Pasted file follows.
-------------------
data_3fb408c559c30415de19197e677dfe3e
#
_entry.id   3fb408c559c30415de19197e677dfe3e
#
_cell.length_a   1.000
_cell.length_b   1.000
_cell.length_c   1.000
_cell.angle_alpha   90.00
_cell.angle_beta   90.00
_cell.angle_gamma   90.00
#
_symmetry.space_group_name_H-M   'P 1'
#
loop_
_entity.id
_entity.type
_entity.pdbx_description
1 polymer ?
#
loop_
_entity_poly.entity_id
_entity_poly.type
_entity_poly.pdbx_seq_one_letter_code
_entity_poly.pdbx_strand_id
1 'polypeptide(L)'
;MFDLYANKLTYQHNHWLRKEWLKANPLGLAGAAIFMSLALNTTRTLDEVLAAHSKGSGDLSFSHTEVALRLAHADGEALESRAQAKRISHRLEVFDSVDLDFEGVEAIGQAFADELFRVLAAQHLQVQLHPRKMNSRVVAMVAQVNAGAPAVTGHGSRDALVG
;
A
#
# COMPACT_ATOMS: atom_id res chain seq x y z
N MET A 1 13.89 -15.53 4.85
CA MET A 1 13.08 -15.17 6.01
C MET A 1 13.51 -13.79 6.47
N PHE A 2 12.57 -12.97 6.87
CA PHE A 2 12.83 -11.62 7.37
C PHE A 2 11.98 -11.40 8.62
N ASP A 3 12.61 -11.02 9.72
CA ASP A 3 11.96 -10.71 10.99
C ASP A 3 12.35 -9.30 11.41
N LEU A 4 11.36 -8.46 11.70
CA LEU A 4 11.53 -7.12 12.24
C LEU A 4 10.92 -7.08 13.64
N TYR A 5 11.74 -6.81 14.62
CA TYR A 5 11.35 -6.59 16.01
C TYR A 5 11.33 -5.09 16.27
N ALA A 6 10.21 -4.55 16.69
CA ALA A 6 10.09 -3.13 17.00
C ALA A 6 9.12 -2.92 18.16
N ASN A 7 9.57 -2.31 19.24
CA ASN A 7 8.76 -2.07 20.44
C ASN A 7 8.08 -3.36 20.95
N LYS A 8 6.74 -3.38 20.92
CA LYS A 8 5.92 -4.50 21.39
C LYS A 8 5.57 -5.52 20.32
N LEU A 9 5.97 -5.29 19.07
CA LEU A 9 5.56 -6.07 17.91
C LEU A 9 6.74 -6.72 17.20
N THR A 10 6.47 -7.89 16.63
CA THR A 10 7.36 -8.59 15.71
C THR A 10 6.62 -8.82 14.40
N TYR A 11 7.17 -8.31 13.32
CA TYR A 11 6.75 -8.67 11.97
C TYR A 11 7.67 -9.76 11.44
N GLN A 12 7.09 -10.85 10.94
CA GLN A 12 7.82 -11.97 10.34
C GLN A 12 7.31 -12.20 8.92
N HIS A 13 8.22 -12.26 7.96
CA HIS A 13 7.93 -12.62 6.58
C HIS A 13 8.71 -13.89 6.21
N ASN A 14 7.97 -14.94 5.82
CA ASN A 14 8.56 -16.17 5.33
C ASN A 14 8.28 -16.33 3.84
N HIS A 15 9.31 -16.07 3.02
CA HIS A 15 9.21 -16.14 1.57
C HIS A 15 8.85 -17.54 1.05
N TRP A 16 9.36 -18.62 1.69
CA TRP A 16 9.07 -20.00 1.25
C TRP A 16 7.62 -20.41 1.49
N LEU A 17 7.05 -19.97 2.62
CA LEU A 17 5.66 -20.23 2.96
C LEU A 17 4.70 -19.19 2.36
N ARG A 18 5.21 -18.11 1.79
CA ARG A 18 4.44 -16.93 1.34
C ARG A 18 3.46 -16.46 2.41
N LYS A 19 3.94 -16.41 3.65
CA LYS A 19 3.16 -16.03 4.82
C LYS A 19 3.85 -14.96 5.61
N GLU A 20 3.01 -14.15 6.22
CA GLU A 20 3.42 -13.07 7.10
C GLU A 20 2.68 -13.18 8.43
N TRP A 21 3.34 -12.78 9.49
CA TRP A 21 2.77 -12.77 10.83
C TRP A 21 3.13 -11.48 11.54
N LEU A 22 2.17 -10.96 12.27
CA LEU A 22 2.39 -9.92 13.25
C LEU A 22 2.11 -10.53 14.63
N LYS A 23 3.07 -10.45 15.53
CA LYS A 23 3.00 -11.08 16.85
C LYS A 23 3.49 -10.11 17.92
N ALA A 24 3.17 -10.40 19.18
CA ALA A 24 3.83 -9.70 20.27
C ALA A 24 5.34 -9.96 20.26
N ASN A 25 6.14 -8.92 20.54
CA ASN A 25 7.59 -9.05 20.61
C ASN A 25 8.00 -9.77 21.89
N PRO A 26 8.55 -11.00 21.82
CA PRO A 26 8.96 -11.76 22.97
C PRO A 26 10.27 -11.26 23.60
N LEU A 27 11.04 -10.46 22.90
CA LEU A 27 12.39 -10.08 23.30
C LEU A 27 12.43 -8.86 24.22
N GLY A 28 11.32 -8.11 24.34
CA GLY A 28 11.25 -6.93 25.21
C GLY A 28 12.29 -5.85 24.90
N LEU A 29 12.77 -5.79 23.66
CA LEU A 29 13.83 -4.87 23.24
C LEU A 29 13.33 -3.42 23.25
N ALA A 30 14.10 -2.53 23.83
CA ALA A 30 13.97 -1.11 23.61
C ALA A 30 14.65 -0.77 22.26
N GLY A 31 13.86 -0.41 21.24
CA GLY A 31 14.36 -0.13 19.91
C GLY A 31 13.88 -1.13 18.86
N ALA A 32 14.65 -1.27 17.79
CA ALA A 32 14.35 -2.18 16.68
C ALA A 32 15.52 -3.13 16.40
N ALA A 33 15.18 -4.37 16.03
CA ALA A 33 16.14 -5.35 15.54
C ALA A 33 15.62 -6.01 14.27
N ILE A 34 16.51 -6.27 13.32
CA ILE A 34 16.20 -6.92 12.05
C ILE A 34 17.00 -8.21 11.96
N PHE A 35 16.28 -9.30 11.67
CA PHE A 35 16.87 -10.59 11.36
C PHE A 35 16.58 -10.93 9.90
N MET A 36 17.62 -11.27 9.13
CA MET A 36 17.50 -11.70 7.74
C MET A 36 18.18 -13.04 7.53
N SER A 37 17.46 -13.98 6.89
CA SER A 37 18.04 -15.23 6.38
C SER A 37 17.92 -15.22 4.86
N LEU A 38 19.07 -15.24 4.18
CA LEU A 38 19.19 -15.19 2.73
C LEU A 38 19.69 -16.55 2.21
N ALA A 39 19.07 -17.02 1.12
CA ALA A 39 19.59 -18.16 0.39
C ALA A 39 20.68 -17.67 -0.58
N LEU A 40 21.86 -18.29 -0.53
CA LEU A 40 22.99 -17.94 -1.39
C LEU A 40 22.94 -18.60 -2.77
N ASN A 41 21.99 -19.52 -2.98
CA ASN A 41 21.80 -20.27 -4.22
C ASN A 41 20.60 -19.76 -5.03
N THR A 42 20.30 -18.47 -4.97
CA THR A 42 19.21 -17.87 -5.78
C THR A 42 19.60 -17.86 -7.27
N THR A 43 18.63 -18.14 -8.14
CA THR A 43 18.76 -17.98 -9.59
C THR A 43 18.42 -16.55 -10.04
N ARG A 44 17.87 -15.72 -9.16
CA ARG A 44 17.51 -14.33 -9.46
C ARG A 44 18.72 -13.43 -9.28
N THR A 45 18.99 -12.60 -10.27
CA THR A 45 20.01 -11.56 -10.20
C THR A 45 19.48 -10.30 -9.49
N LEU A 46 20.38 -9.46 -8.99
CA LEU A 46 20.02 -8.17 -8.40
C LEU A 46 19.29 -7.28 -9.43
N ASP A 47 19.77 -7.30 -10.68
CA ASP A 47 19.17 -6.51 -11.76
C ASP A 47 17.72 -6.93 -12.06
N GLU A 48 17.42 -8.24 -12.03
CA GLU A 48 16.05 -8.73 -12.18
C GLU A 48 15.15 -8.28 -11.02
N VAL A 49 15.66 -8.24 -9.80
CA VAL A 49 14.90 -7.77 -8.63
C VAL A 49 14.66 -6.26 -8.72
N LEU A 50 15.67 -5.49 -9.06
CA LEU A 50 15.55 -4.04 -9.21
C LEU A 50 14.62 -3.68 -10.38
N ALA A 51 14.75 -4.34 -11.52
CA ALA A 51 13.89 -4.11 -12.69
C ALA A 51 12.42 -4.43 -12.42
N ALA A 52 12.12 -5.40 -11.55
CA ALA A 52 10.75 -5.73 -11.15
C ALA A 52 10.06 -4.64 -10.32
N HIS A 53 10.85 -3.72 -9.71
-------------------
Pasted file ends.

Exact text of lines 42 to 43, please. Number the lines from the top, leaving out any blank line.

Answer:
C LEU A 4 10.92 -7.08 13.64
N TYR A 5 11.74 -6.81 14.62